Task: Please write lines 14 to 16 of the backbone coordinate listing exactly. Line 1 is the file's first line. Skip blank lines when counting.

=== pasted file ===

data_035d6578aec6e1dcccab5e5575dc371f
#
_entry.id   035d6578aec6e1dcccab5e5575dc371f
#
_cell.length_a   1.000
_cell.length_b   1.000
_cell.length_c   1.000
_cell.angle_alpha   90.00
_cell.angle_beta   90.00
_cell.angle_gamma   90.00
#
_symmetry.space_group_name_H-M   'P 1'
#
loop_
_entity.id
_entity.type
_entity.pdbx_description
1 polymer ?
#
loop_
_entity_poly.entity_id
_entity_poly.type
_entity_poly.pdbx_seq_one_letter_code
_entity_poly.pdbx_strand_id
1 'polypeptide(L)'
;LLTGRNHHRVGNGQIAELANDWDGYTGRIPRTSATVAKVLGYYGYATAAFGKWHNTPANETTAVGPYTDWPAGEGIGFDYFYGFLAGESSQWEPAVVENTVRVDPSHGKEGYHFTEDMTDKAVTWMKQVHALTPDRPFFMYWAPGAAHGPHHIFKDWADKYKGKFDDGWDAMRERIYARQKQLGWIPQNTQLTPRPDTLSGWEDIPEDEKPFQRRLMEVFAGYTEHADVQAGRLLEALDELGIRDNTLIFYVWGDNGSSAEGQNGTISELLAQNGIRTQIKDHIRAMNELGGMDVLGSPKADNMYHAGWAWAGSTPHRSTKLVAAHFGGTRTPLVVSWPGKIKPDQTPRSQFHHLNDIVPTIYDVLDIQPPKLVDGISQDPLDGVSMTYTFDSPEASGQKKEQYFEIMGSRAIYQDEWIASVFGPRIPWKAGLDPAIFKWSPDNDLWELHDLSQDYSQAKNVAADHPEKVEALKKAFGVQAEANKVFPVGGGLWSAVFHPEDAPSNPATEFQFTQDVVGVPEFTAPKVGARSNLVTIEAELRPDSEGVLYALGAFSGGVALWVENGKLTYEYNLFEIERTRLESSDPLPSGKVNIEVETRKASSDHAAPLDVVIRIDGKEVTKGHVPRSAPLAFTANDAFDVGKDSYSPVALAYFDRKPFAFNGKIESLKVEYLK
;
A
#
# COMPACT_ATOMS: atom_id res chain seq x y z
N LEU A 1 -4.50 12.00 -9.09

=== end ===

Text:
loop_
_entity.id
_entity.type